Lesley & me on her wedding day and
the entry in the Book of Remembrance
All families have to deal with sad events. For me, Lesley's passing was very difficult as I blamed her mother for acting in a manner that, most likely, initiated the mental and physical trauma that caused the condition. I also blamed the GP for not diagnosing the condition and leaving it to develop for a period of two years.
Lesley died of Hodgkin's disease.
She was married and working as a psychiatric nurse in Inverness and she visited us in Livingston, about a 200-mile journey, quite often. We, my wife Jackie and I were concerned that Lesley had difficulty in laying down to sleep because she kept coughing. She had seen her GP and he told her that it was smoking that caused it. Jackie and I did not think to question the diagnosis. It was not until her GP was on holiday and a locum in the practice that her true illness was diagnosed. I can understand why sometimes people reach for the shotgun. She left her husband because she did not want him to suffer anguish while she was ill. He is a lovely fellow. Lesley came to live near us in Livingston, just a few yards away. She was given about two months to live. She lasted fourteen months.
What led up to all this?
Lesley trained at a teaching hospital near us. That is, near the home of my first wife, Chloe, and I. As it was difficult for her to attend due to the poor public transport she stayed in the nurses' home and came home when she could.
Lesley spoke to me about the behaviour of some of the trainees at the nurses' home and asked me if she could live at home. She told me, "If I don't get away I'll become an alcoholic or a prostitute!" I explained to her that things were not too good between her mother and I and that she should talk to her mother. When I returned home from work the next day Lesley had left me a note. In it she said that her mother had refused, but that after an argument she had relented for what Lesley called, "The wrong reasons."
I was angry. That happened on a Wednesday. Between then and Friday, I planned to kill Chloe. On the Friday some friends came over and took Chloe to our club. I wasn't planning to go there because of the situation. Nevertheless I went. My friends were friendly but I sat by myself.
Later, when I went home, I took a carving knife from a drawer, went upstairs, and attempted to kill her. I was over her but for some reason I could not bring the knife down. I threw the knife away. The police were called and I was taken away. At the police station, the local Bobbies asked me how I was. They asked if I was going to do anything stupid then sent me home.
Later I realised that I had had a psychotic breakdown.
I was charged with assault and threatening with a knife. I was admonished. I divorced Chloe on the grounds of cruelty. This was granted without any order for maintenance.
That was the story, as I knew it at the time. Three months before she died Lesley told me that her mother had thrown her out, screaming at her that she was a whore and that she cursed her. Lesley had a small motor bike. She said that as she was driving to the hospital the heavens opened up, there was thunder & lightning and hailstones. She told me as she cried, "Dad, I thought that mum's curse had come true. I was terrified!"
I am convinced that the trauma caused by this horrific rejection and haranguing shocked Lesley so much that her body and mind were severely damaged.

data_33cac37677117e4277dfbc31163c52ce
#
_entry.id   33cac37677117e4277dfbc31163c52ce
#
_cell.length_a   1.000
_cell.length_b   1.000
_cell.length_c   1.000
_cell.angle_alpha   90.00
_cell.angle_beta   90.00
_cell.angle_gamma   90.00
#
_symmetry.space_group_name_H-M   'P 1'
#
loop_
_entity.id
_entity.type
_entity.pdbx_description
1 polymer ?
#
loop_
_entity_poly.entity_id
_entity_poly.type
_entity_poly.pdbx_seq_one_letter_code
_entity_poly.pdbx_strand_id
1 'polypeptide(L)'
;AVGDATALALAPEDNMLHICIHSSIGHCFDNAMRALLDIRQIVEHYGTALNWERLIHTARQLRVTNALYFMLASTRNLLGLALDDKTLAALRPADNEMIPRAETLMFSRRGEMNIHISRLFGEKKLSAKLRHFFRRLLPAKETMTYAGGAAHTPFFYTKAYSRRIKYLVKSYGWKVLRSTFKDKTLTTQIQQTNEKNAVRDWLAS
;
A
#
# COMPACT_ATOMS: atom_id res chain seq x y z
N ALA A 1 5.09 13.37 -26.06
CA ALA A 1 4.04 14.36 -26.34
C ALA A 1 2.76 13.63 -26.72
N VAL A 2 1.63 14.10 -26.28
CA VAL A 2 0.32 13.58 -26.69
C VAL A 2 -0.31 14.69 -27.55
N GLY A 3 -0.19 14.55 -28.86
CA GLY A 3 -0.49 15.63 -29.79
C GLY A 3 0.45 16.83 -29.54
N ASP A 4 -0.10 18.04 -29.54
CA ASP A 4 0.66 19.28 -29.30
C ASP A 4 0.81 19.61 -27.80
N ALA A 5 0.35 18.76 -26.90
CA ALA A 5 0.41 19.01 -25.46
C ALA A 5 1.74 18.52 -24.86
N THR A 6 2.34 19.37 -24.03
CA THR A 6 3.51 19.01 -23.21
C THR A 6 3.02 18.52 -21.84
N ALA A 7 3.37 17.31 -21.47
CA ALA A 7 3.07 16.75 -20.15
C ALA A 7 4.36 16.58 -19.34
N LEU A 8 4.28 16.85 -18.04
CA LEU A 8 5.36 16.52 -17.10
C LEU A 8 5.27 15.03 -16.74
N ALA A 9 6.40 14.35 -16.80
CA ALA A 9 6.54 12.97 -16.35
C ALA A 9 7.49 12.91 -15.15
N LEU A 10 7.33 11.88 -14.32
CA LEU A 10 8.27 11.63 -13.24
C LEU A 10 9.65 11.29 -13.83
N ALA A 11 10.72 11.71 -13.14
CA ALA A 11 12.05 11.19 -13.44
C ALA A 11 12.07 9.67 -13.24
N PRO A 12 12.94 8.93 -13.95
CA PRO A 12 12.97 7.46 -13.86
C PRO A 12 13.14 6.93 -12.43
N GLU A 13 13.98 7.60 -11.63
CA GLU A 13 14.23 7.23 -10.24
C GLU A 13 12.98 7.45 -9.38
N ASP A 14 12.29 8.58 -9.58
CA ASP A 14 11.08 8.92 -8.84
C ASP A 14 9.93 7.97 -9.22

She also told me that she had told her eldest brother, Mischa, what had happened at the time, but did not tell me because she knew it would upset me.
About six weeks after Lesley died I woke up and told Jackie that I had had a poem come into my head. She thought I had gone mad due to the grief.
At Lesley's funeral, Chloe had a single rose put on the coffin. As the coffin was carried into the crematorium, we all saw that the rose was shrivelled as though it had already been through the furnace.
Before the crematorium service Chloe had a service at the Co-Op funeral parlour conducted by Chloe's vicar, the reverend Mean. I did not like him. As he said, "We say goodbye to Lesley." I saw her. She curtsied to me and smiled. I laughed. They thought that I had gone potty!
Here is the poem: -
CLICK THE ROSE TO SEE LESLEY AS I IMAGINED IT
Just one single rose was placed, then died,
Killed by the anger, anger, anger
And frustration inside.
"You whore! You whore!"
Was what I heard,
When all that I wanted
Was a comforting word.
Some nights later I had the same experience:-
To the rhythm of a galloping horse
The she wolf is coming at round about three.
She seeks out the hatred that's aimed against me.
The look from her eyes, sears through the brain,
Your peace will not come,
Ne'er again ne'er again.
Lesley's initials were L.U.P.A Latin for she wolf!
I can laugh at it now!
Friday, 05 July 2002. 10am. Aren't coincidences strange? Today, it is 19 years since Lesley died. I have an old wreck of a rose bush in my back garden, and I have made several attempts over the past five years to get rid of it. But, it was determined to hang on to its life! Maybe I'm crackers, but it seems that each year a rose grows on it, on or about this time. So I thought that this time I would record it.
Just now the grass cutters have been, and when the man did the strimming , he cut the only rose that was growing. I don't know why they did the grass cutting as it is pouring with rain!
"Just one single rose was placed - then died" A photo of it is here.
All my blessings, Lesley. You will always be missed.
Saturday, 5 July 2003. It is the 20th anniversary of Lesley passing. My memorial is here. For the past two years, the 'dead' rose bush in my garden produced a single rose. This year -- nothing! Wonder why? Here is a photo of the rose bush now --- you can see that it is in a sorry state.